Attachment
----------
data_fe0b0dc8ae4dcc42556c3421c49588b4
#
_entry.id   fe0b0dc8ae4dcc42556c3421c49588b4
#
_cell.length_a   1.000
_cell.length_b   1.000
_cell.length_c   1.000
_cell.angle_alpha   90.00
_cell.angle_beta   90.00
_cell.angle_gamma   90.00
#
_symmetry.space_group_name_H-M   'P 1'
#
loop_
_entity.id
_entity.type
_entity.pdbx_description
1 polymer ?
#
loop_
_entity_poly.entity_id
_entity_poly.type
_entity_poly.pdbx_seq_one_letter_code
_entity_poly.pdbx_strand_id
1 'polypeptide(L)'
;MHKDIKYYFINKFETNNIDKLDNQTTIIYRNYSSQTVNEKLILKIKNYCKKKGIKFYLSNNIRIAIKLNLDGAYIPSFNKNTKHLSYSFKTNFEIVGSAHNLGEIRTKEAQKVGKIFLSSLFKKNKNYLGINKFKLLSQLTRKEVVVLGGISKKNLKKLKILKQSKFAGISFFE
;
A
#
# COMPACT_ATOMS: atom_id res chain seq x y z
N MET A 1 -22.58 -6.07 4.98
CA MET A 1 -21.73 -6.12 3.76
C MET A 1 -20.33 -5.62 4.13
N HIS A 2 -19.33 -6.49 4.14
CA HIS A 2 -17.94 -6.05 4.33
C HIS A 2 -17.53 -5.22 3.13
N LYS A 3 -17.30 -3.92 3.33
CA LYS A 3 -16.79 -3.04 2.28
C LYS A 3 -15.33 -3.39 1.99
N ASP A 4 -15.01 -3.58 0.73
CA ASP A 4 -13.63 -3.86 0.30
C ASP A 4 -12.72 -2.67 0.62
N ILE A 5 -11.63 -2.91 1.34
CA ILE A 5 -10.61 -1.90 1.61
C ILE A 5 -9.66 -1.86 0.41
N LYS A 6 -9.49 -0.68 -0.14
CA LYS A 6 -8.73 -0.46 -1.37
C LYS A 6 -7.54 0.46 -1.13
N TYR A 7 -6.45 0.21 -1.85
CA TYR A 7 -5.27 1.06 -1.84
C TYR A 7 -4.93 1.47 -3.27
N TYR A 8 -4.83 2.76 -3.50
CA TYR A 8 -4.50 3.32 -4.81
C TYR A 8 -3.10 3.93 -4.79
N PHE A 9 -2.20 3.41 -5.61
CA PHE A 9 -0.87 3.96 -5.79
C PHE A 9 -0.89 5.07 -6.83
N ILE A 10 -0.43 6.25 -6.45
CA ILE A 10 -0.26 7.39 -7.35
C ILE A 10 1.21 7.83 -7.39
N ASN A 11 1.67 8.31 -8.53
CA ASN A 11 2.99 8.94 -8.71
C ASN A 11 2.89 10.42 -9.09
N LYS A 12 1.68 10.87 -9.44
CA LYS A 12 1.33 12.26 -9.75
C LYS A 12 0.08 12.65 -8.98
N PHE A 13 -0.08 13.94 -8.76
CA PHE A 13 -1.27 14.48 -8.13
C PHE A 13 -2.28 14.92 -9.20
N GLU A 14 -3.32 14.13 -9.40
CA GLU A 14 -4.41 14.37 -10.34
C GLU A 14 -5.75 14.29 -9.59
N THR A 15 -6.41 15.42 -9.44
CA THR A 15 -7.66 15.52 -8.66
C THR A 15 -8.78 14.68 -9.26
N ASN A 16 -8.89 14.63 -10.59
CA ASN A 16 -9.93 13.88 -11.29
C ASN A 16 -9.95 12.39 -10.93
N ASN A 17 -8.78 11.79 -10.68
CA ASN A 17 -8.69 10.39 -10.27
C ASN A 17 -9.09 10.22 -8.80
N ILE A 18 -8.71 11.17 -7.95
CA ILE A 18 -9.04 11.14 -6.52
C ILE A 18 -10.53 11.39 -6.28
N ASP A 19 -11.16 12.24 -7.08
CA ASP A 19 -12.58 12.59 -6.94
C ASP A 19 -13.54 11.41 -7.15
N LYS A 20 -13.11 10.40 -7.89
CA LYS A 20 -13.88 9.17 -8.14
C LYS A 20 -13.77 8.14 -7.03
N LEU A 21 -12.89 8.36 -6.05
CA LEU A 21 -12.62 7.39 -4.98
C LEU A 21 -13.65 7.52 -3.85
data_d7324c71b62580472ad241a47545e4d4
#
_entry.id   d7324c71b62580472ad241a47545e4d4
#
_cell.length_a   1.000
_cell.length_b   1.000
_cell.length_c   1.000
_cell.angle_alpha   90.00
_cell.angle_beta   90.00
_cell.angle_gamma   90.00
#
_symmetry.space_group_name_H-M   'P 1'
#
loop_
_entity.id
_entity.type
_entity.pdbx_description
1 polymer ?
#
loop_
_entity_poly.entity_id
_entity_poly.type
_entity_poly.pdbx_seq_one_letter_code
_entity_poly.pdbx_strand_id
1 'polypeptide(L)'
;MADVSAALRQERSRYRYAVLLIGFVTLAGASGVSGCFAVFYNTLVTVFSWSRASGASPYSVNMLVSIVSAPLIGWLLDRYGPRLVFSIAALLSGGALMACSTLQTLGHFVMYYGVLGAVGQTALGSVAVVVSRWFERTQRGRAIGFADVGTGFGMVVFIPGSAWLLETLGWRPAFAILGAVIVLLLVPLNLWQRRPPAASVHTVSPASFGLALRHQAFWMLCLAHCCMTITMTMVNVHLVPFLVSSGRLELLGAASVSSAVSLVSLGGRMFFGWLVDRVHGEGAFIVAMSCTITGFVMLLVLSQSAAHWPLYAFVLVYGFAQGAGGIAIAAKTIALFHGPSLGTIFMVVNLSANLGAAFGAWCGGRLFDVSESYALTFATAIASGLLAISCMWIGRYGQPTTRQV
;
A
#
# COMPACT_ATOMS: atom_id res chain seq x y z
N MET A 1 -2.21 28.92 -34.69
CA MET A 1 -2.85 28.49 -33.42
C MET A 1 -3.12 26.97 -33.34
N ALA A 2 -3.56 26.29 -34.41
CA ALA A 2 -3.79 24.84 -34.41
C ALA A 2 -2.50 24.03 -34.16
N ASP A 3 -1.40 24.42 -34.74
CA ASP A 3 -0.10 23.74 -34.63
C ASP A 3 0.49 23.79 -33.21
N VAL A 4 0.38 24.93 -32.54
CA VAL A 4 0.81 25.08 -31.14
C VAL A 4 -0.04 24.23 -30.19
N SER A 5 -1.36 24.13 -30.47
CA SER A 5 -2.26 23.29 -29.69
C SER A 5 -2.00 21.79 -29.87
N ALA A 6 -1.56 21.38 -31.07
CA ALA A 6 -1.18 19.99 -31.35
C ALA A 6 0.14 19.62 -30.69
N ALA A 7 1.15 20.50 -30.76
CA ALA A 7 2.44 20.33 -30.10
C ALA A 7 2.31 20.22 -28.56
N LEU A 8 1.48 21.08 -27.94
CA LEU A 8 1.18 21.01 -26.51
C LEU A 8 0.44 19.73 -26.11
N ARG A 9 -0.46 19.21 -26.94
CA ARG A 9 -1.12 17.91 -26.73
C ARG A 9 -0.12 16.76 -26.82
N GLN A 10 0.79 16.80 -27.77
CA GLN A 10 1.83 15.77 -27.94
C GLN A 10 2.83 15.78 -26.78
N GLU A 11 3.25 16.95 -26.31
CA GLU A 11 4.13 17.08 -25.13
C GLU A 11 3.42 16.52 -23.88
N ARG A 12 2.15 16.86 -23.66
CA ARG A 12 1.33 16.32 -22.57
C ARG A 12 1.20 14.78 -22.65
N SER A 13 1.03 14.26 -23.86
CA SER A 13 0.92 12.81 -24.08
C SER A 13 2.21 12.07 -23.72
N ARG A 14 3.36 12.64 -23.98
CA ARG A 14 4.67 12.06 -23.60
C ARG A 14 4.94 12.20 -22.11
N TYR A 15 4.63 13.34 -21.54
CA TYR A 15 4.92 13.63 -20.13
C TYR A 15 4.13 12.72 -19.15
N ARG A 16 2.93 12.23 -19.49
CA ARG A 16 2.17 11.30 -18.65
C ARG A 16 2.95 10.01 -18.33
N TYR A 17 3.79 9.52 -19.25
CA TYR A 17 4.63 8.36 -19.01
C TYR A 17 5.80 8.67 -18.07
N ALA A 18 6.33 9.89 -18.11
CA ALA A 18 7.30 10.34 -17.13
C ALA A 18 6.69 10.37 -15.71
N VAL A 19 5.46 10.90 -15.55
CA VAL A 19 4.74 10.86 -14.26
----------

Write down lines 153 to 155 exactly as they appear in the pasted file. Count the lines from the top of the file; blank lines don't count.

C GLN A 10 2.83 15.78 -26.78
N GLU A 11 3.25 16.95 -26.31
CA GLU A 11 4.13 17.08 -25.13